Archive for September 2nd, 2009
Are you tired of having your personal life exposed through Google? Now Google is offering an easy option, as reported by Onion Network News: opt out.
Youtube was supposed to be one of Web 2.0′s shining examples of user-generated original content. In a world (in 2005) when everything worthwhile was already online and fully consumed, Youtube was supposed to provide us with a new outlet to both create and consume. I know it is hard to recall Youtube’s original intent as a creative landscape, but keep in mind that the site’s slogan was and is “Broadcast Yourself”.
Most of us don’t broadcast ourselves, or watch broadcasts of other selves. The last time I fired up Youtube, I was looking for a free way to stream James and the Giant Peach. Any cute skits or beautiful shorts I discovered thereafter were barely bonuses; they were just tasty little incidentals to be quickly forgotten. Most people go to Youtube to view unoriginal creations- movie, TV and music clips or mashups thereof.
Youtube’s most viewed videos of all time are music videos like “7 Things” by Miley Cyrus and Rihanna’s “Don’t Stop the Music”. My little sister uses Youtube as a combination DVR-Itunes-Pandora player. Nothing original seeps in unless I send it to her myself- and then it’s usually just a video of a cute animal, not a creative work.
Ah, but Youtube does have some high-caliber producers of original goodies! People who put on elaborate comedy skits with costumes, professional lighting and substantial editing. People who pull in millions of views. People with whom Youtube has formed profitable, advertising-driven partnerships. These people are broadcasting themselves. But they aren’t like “us”. They are all from Hollywood.
New reports cast more doubt on the use of private contractors in a war zone. CNN is reporting that the watchdog group Project On Government Oversight (POGO) briefed reporters and sent a letter to Secretary of State Hillary Clinton about widespread hazing incidents allegedly taking place at the U.S. Embassy in Afghanistan.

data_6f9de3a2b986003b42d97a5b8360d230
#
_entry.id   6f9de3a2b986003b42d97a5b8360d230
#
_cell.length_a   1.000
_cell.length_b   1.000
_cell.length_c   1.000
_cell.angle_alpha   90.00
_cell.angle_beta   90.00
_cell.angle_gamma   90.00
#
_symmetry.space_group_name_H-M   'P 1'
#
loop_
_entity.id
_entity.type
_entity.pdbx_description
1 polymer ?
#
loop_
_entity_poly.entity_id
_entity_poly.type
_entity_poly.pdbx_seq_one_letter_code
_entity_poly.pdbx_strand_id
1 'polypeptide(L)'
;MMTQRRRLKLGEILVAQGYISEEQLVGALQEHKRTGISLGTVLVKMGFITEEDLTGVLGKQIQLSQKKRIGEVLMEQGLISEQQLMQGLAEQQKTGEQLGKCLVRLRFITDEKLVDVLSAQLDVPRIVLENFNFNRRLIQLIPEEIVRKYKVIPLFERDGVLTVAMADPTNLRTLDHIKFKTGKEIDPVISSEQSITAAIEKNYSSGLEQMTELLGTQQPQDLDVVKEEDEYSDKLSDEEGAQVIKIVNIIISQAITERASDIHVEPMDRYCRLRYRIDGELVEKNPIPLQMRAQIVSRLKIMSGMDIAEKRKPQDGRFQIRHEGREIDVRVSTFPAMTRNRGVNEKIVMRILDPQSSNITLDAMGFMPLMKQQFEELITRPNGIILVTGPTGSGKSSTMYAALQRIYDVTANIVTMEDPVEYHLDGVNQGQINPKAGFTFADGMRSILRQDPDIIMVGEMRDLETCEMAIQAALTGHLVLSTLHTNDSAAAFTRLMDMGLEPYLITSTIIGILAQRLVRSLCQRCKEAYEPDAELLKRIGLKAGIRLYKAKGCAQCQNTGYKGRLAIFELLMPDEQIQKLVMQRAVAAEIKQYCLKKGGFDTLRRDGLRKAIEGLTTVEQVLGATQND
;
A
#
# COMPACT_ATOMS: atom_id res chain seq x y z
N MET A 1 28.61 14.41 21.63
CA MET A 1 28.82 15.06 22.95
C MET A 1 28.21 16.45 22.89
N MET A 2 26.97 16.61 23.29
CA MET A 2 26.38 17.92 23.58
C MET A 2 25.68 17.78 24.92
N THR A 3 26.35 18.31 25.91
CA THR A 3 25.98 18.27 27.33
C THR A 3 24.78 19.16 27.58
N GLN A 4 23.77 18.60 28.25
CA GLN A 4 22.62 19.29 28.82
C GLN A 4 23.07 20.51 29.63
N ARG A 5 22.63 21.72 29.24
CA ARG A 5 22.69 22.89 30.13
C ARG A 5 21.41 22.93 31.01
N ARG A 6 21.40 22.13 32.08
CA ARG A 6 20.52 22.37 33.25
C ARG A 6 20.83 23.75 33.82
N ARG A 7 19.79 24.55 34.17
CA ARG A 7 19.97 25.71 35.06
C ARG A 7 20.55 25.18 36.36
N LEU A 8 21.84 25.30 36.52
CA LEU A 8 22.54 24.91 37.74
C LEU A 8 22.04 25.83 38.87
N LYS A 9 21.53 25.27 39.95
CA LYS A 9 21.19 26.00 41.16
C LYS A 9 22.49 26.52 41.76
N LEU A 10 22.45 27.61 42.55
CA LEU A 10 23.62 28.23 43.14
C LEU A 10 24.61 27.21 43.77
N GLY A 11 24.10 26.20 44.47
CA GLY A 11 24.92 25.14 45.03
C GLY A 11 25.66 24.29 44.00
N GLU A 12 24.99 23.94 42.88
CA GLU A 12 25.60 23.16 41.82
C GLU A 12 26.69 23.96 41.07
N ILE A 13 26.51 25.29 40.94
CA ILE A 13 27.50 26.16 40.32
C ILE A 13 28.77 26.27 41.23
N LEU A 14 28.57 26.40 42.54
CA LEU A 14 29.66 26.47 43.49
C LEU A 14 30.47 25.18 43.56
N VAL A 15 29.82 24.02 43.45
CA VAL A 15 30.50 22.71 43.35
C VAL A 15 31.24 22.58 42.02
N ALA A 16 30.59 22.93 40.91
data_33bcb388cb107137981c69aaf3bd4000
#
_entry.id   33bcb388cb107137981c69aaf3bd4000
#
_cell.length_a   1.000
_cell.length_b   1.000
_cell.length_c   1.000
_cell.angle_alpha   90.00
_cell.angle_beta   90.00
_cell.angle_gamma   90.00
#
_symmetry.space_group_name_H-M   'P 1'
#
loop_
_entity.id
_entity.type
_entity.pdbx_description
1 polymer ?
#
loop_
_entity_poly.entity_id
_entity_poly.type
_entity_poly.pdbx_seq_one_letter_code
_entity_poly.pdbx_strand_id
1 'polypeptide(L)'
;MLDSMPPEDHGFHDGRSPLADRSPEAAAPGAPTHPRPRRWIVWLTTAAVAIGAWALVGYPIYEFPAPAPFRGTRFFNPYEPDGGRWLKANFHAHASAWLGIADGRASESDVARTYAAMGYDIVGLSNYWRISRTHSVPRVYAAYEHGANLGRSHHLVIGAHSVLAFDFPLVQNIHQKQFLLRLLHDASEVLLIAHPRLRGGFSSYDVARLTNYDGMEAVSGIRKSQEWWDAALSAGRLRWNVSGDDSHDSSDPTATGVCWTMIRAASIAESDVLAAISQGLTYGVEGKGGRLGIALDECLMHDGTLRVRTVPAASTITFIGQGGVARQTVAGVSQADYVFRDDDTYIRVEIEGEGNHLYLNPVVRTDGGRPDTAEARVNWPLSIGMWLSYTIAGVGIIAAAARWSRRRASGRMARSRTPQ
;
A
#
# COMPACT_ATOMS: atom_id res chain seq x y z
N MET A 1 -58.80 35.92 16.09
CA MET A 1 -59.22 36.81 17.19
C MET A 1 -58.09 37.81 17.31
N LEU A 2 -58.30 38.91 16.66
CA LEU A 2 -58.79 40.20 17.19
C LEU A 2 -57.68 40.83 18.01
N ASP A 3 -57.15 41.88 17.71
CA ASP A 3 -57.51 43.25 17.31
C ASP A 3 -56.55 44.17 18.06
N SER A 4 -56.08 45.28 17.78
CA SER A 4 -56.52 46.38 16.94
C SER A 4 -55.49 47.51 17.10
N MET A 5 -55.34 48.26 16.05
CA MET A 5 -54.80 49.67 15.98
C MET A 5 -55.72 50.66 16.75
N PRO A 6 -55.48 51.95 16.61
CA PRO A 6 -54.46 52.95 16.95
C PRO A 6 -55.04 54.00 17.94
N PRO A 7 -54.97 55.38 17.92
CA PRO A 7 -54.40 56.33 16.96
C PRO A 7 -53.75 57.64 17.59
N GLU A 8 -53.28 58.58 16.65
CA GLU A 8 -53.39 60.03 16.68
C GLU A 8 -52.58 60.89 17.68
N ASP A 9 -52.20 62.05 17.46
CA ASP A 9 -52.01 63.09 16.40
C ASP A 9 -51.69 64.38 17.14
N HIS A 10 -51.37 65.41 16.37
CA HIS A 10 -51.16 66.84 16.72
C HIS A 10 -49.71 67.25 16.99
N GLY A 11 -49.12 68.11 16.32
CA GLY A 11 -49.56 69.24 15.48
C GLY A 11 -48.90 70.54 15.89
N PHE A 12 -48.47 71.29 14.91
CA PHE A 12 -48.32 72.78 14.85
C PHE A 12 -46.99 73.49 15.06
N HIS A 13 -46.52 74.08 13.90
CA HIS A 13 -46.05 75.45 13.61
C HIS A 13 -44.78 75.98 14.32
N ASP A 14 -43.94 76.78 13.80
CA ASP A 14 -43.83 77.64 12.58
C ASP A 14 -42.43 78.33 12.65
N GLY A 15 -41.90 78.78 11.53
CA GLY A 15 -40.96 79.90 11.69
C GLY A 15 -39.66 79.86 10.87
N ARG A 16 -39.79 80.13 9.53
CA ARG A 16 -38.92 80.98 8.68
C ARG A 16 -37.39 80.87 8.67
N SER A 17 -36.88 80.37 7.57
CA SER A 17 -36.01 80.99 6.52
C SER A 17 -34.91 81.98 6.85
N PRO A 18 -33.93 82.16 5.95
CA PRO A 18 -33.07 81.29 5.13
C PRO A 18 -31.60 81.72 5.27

POGO says two weeks ago it began receiving whistleblower-style e-mails, some with graphic images and videos, that are said to document problems taking place at a non-military camp for the guards near the U.S. diplomatic compound in Kabul.
“This is well beyond partying,” said Danielle Brian, POGO’s executive director, after showing a video of a man with a bare backside, and another man apparently drinking a liquid that had been poured down the man’s lower back.
These latest allegations are about ArmorGroup, a British company that was formed in 1981. These types of companies have seen exploding rates of growth since the start of the Iraq war as more and more functions that have been traditionally assigned to the military have been outsourced to private security companies. In 2004 it was reported that there were over 180 private companies providing services in Iraq. This massive deployment has skewed traditional warfighting:
In the first Gulf War 15 years ago, the ratio of private contractors to troops was 1 to 60; in the current war, it’s 1 to 3.
In fact, the private sector has put more boots on the ground in Iraq than all of the United States’ coalition partners combined. One scholar, Peter Singer of the Brookings Institution, suggests that Bush’s “coalition of the willing” would be more aptly described as the “coalition of the billing.”
Those bills are in the billions and rising.
Have you ever been to a children’s science museum, where the children get to see chicks hatching from eggs? At these educational facilities, we teach our children about the innocence and beauty of the baby chicks.
In addition to looking at them hatch, I like to eat chickens and their eggs. I always have. But this article and the undercover video that follows have really put me in a moral quandary.
An animal rights group publicized a video Tuesday showing unwanted chicks being tossed alive into a grinder at an Iowa plant and accused egg hatcheries of being “perhaps the cruelest industry” in the world.
I promote this ghastly system whenever I eat the chickens and eggs sold at most grocery stores in the U.S. There’s no way around it. Perhaps one solution is to open up chicken factories to school groups, so that the children and their families can learn about the process leading up to that admittedly delicious meal of chicken strips. Then, we can make more informed decisions at the grocery store.